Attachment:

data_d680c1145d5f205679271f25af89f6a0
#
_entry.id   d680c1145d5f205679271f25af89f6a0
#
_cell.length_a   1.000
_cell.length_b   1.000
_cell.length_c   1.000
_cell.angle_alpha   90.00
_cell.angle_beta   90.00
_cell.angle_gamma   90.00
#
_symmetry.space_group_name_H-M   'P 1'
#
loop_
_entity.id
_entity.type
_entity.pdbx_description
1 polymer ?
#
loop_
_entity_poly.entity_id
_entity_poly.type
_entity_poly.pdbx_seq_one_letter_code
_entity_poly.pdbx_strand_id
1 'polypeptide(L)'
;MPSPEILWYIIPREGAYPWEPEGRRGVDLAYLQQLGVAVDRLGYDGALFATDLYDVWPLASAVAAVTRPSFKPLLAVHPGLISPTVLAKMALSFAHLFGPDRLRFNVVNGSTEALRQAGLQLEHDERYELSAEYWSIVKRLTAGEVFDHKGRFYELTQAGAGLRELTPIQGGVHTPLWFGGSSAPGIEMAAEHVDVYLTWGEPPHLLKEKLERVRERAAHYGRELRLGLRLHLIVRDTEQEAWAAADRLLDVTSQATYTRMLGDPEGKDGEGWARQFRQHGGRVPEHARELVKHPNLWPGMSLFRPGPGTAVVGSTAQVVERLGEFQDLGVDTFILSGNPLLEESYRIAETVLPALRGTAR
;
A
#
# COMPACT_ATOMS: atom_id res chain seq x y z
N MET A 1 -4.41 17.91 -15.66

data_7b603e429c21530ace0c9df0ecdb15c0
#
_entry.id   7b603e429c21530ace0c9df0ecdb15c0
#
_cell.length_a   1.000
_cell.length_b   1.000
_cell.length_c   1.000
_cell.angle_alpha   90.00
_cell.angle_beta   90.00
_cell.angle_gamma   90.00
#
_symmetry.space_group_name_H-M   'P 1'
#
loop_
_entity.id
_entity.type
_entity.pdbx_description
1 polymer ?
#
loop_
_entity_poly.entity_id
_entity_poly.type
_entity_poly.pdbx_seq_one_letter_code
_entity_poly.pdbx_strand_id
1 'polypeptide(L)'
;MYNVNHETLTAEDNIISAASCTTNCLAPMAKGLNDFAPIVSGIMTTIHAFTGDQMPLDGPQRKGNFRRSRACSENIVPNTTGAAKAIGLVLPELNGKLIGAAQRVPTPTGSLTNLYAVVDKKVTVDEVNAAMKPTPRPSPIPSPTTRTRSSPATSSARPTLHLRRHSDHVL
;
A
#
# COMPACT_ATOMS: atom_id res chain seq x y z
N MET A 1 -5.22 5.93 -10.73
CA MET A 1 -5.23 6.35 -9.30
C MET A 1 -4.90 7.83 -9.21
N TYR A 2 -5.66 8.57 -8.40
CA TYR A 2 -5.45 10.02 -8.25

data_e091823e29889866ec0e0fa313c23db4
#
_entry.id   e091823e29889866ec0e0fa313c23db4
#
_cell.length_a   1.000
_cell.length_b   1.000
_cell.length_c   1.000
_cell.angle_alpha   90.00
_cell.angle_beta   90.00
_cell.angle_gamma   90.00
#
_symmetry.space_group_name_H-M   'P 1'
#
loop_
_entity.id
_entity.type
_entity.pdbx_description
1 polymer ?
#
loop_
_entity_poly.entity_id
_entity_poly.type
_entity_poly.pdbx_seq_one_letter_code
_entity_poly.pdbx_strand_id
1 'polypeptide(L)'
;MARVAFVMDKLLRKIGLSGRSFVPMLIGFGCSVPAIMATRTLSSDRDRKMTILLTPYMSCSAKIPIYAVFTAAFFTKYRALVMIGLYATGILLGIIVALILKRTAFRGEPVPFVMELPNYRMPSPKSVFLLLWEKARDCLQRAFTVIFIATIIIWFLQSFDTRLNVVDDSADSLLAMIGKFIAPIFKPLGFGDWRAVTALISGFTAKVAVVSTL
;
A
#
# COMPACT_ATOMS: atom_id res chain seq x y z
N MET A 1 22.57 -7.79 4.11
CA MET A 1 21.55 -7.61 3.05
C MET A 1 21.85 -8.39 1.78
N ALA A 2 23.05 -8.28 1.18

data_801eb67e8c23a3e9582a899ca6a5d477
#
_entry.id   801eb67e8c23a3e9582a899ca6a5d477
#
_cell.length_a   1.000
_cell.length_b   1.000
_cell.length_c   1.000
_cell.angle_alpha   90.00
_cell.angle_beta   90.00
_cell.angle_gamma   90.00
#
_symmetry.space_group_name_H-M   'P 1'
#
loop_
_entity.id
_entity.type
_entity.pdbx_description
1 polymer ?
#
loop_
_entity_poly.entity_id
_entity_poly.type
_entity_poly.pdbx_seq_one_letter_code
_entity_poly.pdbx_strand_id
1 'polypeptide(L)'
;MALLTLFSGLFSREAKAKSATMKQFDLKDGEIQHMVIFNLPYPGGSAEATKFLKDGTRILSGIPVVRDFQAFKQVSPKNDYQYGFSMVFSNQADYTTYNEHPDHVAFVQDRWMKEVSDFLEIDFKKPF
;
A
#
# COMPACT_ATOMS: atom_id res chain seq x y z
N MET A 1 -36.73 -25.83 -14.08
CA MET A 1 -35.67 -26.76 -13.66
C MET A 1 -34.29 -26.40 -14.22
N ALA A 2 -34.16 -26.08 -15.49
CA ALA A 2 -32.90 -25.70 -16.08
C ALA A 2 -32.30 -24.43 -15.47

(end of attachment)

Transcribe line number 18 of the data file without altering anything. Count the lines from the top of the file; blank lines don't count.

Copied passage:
1 polymer ?